Activation of the immune system results in an increase in the concentration of macrophages in the peritoneal fluid. As in other tissues in the body, pelvic and peritoneal macrophages also have primarily two functions; first, in initiating an inflammatory response. [7],[8] and second, in iron homeostasis. Lysis of the red cells in the peritoneal cavity by the immune system results in an iron overload in the peritoneal fluid, the ectopic endometrial tissues, and the peritoneum adjacent to the lesions. [9] Phagocytosis of these red cells, or endocytosis of the hemoglobin-haptoglobin complex, results in the presence of iron in the macrophages. The iron is either sequestered in the macrophages as ferritin or returned to the peritoneal transferrin. Iron is a potent catalyst that generates free radicals, which are the main contributors to the oxidative stress (OS) in a patient with endometriosis. A study done by Jean-Christophe Lousse et al., in 2009 shed some light on this fact and proved that iron storage is statistically significantly increased in the peritoneal macrophages of women with endometriosis in comparison to those without the disease; a fact that correlates with iron overload in the peritoneal fluid. [10]

Iron transport is also increased in patients with the disease, as the expression of transferrin receptors by the peritoneal macrophages is higher and transferrin concentrations in the peritoneal fluid are increased. Studies have been conducted which involved staining the endometriotic implants with Prussian blue, where both intracellular and extracellular iron clusters have been visualized. [10]


  What are Free Radicals? Top


OS generally develops when there is an imbalance between the radical-generating and the radical-scavenging systems, i. e., antioxidants. By definition, free radicals are species with one or more unpaired electrons in their outer orbit. The two major types of free radicals are Reactive Oxygen Species (ROS) and Reactive Nitrogen Species (RNS). [5],[11],[12] The most important ROS are the superoxide radical, hydrogen peroxide, hydroxyl radical, and the singlet oxygen radicals. Hydroxyl radicals are the most reactive free radical species and have the ability to react with a wide range of cellular constituents including amino acid residues, purine, and pyrimidine bases of deoxyribonucleic acid (DNA) and membrane lipids (lipid peroxidation). Therefore, it is imperative that the ROS be continuously inactivated and maintained at the minimal amounts that are necessary for cellular function.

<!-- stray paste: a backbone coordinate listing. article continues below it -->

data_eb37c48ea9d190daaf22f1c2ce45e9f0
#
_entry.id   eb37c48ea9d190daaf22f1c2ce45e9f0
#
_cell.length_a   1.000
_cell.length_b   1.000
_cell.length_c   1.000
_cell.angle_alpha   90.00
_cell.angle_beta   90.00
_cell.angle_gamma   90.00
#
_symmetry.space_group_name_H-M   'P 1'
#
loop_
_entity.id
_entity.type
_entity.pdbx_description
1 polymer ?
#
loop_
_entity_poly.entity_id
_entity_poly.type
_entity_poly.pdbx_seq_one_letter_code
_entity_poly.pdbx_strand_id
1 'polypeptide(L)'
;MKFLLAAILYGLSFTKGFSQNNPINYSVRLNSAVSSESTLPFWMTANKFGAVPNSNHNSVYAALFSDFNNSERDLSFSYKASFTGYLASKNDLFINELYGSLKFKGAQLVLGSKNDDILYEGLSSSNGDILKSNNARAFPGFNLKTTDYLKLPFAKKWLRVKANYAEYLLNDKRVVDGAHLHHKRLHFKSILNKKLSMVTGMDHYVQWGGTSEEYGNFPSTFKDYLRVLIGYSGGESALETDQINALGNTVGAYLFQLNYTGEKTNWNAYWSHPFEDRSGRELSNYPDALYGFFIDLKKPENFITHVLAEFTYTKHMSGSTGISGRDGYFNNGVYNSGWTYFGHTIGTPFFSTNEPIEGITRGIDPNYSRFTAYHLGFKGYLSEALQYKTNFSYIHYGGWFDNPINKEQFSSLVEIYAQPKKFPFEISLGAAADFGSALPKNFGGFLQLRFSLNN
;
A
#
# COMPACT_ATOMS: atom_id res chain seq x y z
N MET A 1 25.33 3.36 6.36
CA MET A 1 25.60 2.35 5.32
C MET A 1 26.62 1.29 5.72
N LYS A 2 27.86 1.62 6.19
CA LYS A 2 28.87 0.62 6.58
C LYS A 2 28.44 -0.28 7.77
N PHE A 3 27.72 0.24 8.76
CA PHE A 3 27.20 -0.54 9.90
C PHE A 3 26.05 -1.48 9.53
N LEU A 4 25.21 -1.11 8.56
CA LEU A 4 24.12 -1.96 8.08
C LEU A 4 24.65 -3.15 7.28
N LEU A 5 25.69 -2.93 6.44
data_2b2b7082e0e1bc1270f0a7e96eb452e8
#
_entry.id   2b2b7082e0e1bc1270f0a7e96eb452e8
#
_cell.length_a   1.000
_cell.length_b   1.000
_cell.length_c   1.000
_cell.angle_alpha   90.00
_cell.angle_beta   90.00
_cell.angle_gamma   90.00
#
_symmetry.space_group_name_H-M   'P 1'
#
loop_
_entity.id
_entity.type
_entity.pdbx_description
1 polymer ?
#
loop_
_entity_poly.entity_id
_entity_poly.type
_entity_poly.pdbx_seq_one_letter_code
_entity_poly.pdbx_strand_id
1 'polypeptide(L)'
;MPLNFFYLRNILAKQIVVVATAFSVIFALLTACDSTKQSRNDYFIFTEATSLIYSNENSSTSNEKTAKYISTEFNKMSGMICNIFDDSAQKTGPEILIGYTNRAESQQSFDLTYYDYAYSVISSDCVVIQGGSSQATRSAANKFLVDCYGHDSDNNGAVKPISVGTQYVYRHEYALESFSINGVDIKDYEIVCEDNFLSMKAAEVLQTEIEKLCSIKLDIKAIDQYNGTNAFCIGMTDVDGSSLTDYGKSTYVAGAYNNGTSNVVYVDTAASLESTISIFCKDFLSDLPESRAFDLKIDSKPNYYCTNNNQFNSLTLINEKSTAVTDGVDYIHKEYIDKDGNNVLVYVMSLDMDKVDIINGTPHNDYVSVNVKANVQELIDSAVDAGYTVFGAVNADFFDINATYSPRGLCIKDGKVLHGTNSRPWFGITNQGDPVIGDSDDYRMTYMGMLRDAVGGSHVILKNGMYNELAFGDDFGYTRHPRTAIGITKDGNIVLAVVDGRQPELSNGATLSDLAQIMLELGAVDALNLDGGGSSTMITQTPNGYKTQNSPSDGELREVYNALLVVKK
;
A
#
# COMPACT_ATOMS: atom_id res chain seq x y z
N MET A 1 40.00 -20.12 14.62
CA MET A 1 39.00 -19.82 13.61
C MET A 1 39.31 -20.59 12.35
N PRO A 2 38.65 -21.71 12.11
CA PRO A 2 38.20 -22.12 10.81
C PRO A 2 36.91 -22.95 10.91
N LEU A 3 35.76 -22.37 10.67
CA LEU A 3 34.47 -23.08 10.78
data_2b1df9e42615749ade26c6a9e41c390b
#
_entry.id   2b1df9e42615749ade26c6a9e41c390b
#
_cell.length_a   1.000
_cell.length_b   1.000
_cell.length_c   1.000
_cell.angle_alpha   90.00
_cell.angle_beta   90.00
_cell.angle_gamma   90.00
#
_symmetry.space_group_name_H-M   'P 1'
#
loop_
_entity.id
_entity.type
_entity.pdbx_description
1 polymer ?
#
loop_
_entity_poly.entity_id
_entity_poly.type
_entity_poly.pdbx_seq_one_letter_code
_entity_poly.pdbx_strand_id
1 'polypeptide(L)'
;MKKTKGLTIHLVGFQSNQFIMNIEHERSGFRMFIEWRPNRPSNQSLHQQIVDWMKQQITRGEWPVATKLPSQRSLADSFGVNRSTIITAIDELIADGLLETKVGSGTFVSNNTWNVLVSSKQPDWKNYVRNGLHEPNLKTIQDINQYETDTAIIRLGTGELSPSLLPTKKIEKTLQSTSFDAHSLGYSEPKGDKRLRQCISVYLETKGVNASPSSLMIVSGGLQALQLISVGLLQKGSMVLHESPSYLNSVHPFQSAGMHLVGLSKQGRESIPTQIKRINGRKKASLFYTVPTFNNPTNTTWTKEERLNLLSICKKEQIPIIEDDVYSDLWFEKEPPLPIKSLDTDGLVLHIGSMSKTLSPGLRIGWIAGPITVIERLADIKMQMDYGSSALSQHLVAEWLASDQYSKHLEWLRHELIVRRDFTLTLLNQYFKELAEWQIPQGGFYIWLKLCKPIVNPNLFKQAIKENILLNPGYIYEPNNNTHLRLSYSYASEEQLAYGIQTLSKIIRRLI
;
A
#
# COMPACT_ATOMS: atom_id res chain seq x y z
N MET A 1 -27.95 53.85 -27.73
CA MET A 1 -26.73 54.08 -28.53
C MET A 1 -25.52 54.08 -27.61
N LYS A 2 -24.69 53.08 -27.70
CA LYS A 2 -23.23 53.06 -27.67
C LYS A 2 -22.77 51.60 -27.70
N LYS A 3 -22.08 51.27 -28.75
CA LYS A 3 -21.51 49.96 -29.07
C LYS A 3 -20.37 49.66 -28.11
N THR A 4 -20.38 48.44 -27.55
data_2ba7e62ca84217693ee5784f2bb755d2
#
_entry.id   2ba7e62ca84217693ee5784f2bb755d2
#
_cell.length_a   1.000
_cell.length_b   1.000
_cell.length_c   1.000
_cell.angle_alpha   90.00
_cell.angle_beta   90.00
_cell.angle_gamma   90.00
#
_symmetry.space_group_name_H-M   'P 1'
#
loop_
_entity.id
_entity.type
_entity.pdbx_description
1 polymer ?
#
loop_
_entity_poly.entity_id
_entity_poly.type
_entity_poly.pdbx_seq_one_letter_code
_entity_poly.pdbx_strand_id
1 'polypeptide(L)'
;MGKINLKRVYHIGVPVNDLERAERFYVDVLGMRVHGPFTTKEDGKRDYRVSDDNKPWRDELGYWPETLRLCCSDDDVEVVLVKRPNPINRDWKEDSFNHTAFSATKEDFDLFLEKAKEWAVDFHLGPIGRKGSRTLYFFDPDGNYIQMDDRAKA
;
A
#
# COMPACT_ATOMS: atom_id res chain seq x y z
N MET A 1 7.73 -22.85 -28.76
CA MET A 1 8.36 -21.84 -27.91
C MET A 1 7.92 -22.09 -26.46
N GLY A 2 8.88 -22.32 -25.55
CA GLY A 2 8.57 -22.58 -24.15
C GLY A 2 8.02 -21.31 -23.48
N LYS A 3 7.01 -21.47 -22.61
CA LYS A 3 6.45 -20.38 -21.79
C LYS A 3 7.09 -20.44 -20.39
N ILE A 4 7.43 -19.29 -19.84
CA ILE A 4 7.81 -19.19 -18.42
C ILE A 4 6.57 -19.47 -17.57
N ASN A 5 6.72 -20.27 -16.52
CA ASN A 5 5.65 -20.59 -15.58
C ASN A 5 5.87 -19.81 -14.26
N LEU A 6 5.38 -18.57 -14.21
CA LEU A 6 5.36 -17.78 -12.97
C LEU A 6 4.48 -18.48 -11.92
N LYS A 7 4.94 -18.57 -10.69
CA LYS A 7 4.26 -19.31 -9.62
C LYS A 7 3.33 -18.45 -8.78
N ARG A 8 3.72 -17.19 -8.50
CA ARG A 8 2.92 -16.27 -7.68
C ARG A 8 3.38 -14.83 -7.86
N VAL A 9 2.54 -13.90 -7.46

The radical-scavenging systems can be both non-enzymatic and enzymatic antioxidants. The non-enzymatic antioxidants are obtained from dietary intake in the form of beta-carotenes, vitamin C, vitamin E, selenium, manganese, taurine, and hypotaurine. On the other hand, the body produces several antioxidant enzymes such as catalase, superoxide dismutase, glutathione reductase, and molecules such as glutathione and nicotinamide adenine dinucleotide (NADH). NADH has the highest reduction power among the endogenous antioxidants due to its high reactivity with free radicals besides its high intracellular concentration. A disruption in this balance between ROS production and antioxidant defence results in the OS and its related harmful effects.


  Oxidative Stress and Endometriosis Top


Iron overload in the peritoneal cavity and macrophages contributes to the formation of ROS. It has been hypothesized that the abundance of menstrual reflux might overwhelm the peritoneal protective mechanisms, leading to an accumulation of red cells and subsequently, free iron due to red cell lysis. [13] A study by Foyouzi et al., in 2004 suggested that the OS has a biphasic dose-response, i. e., only moderate doses of ROS induce endometrial growth and proliferation, whereas higher doses do not, due to the direct cytotoxic effects and higher rates of apoptosis.

ROS are predominantly generated in the peritoneal activated macrophages, triggered by the accumulated iron. Iron, thereby, compromises the function of the macrophages, while also enhancing the activation of nuclear factor (NF)-κB, a proinflammatory transcriptional factor. The enhanced inflammatory response results in the increased production of cytokines and interferons. [6],[11],[12],[14] These inflammatory mediators are the factors implicated in the symptoms of pain and infertility associated with the condition. The increase in the OS may also be furthered by the depletion in the antioxidant reserve. Some women have a genetically decreased expression of certain enzymes involved in the defence against OS, while in the other set of patients, the extent of OS results in the depletion of the antioxidant levels. It has been demonstrated that the vitamin E levels are significantly lower in the peritoneal fluid of women with endometriosis, as a result of the increased OS. [15] Another study demonstrated that the levels of superoxide dismutase and glutathione peroxidase are also decreased in the peritoneal fluid of women with the disease.